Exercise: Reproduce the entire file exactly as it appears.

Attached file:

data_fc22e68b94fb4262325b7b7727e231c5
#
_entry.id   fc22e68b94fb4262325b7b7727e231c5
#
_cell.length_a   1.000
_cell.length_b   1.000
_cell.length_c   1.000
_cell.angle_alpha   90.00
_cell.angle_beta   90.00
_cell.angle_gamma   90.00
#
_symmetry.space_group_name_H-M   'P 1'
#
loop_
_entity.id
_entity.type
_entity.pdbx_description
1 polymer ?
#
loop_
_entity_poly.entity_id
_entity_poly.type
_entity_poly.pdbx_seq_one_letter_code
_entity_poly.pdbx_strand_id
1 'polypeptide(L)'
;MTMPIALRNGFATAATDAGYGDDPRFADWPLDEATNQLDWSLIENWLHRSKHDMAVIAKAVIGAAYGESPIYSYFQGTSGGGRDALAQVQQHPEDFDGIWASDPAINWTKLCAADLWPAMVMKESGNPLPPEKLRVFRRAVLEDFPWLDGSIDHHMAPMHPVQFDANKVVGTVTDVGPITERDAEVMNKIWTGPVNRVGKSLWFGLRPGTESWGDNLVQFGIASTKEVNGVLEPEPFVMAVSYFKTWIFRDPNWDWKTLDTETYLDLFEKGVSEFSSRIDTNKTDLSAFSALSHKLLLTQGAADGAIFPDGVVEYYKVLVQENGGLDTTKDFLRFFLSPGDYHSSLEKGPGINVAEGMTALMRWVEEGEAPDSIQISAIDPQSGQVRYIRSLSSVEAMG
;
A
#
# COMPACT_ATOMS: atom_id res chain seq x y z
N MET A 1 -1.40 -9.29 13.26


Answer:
data_fc22e68b94fb4262325b7b7727e231c5
#
_entry.id   fc22e68b94fb4262325b7b7727e231c5
#
_cell.length_a   1.000
_cell.length_b   1.000
_cell.length_c   1.000
_cell.angle_alpha   90.00
_cell.angle_beta   90.00
_cell.angle_gamma   90.00
#
_symmetry.space_group_name_H-M   'P 1'
#
loop_
_entity.id
_entity.type
_entity.pdbx_description
1 polymer ?
#
loop_
_entity_poly.entity_id
_entity_poly.type
_entity_poly.pdbx_seq_one_letter_code
_entity_poly.pdbx_strand_id
1 'polypeptide(L)'
;MTMPIALRNGFATAATDAGYGDDPRFADWPLDEATNQLDWSLIENWLHRSKHDMAVIAKAVIGAAYGESPIYSYFQGTSGGGRDALAQVQQHPEDFDGIWASDPAINWTKLCAADLWPAMVMKESGNPLPPEKLRVFRRAVLEDFPWLDGSIDHHMAPMHPVQFDANKVVGTVTDVGPITERDAEVMNKIWTGPVNRVGKSLWFGLRPGTESWGDNLVQFGIASTKEVNGVLEPEPFVMAVSYFKTWIFRDPNWDWKTLDTETYLDLFEKGVSEFSSRIDTNKTDLSAFSALSHKLLLTQGAADGAIFPDGVVEYYKVLVQENGGLDTTKDFLRFFLSPGDYHSSLEKGPGINVAEGMTALMRWVEEGEAPDSIQISAIDPQSGQVRYIRSLSSVEAMG
;
A
#
# COMPACT_ATOMS: atom_id res chain seq x y z
N MET A 1 -1.40 -9.29 13.26